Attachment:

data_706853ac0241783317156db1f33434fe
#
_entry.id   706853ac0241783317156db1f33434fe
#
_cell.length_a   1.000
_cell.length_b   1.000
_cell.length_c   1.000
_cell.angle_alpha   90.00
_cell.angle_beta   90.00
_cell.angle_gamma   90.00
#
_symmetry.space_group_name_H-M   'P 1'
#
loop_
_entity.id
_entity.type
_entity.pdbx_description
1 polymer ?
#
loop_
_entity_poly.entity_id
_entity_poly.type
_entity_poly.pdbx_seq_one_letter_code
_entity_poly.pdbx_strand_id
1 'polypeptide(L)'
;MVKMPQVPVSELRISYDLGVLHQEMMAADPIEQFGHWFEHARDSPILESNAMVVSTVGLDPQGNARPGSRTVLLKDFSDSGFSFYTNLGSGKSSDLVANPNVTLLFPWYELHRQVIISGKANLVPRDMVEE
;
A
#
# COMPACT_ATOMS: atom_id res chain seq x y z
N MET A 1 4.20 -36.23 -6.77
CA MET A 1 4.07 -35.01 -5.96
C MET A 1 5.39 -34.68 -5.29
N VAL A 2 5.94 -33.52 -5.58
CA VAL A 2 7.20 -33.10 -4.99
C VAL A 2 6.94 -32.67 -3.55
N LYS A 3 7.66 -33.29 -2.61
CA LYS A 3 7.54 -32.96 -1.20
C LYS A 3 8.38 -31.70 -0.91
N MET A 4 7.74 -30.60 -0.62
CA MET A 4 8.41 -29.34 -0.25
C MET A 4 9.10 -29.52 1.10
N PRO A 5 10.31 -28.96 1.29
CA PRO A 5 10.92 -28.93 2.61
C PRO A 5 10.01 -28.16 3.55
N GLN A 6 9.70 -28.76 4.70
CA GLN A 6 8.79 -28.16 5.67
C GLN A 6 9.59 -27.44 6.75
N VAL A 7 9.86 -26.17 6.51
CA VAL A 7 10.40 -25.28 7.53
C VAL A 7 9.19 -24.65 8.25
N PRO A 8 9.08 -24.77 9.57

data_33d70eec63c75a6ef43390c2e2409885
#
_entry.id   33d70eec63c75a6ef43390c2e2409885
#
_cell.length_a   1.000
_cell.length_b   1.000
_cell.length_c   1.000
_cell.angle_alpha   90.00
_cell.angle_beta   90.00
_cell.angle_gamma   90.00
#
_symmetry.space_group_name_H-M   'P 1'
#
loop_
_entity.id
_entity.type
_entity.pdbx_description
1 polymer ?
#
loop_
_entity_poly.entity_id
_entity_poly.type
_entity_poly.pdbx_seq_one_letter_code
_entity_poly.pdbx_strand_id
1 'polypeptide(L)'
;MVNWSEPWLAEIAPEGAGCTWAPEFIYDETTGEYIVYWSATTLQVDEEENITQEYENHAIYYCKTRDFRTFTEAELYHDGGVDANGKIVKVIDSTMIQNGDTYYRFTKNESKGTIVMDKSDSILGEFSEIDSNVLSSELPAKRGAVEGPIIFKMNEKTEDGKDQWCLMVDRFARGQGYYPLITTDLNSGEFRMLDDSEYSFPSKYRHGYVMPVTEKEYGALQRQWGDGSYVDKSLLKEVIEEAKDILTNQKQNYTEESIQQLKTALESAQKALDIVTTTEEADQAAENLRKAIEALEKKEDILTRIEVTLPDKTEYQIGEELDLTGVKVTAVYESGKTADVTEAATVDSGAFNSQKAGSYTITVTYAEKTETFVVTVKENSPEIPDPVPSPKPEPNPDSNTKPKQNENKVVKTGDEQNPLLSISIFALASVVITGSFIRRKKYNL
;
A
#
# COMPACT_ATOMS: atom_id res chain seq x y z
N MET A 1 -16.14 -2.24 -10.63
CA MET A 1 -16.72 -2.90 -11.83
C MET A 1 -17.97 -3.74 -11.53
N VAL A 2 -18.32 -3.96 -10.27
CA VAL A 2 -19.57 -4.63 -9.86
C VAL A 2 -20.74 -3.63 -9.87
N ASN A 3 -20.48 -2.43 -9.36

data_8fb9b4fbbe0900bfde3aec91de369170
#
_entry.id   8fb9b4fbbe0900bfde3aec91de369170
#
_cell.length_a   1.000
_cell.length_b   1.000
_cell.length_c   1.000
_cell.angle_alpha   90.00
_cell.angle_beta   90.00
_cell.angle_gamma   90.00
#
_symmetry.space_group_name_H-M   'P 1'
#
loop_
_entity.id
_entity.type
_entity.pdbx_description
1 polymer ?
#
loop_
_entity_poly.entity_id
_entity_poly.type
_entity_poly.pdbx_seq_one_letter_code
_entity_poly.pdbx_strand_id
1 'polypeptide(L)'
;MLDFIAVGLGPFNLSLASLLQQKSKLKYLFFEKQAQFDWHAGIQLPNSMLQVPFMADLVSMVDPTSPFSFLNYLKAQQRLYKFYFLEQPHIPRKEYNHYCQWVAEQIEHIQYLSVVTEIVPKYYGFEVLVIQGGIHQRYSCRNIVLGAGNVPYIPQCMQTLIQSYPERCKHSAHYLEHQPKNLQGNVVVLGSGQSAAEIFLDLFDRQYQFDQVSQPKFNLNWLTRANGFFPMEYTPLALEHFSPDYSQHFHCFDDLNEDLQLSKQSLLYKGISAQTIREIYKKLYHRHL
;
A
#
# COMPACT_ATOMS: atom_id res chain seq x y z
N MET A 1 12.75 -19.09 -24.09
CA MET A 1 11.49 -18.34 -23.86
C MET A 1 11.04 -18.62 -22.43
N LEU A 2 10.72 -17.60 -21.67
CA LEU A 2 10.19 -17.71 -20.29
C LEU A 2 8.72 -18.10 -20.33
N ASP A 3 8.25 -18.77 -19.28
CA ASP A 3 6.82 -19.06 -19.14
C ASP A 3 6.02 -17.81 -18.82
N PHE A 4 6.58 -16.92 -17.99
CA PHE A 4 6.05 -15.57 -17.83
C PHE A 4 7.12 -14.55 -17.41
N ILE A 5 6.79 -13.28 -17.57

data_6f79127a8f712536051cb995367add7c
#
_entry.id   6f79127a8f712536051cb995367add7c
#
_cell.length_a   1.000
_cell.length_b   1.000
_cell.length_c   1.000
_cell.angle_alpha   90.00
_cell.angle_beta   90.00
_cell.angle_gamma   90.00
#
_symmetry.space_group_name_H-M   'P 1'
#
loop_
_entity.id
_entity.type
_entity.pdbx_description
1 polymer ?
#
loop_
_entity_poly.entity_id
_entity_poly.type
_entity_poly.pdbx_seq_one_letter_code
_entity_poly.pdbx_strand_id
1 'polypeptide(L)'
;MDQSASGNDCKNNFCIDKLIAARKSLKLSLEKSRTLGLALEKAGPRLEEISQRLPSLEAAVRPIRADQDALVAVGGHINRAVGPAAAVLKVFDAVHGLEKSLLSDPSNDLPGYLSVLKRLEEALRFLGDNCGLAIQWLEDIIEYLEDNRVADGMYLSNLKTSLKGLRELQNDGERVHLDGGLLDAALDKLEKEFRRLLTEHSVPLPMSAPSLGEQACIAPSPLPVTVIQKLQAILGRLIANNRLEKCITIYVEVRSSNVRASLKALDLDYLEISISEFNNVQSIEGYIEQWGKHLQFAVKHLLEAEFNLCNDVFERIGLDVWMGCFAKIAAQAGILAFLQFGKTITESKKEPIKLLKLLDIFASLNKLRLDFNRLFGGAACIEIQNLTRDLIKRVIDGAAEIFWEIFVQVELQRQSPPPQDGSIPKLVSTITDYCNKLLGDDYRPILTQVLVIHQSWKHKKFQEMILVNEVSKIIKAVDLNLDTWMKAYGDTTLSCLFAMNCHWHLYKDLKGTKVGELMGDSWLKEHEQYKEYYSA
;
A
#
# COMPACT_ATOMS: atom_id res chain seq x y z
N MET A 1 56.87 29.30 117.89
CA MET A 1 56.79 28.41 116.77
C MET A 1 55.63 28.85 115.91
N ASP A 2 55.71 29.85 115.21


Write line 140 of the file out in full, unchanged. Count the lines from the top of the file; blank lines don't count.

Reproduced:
_cell.angle_alpha   90.00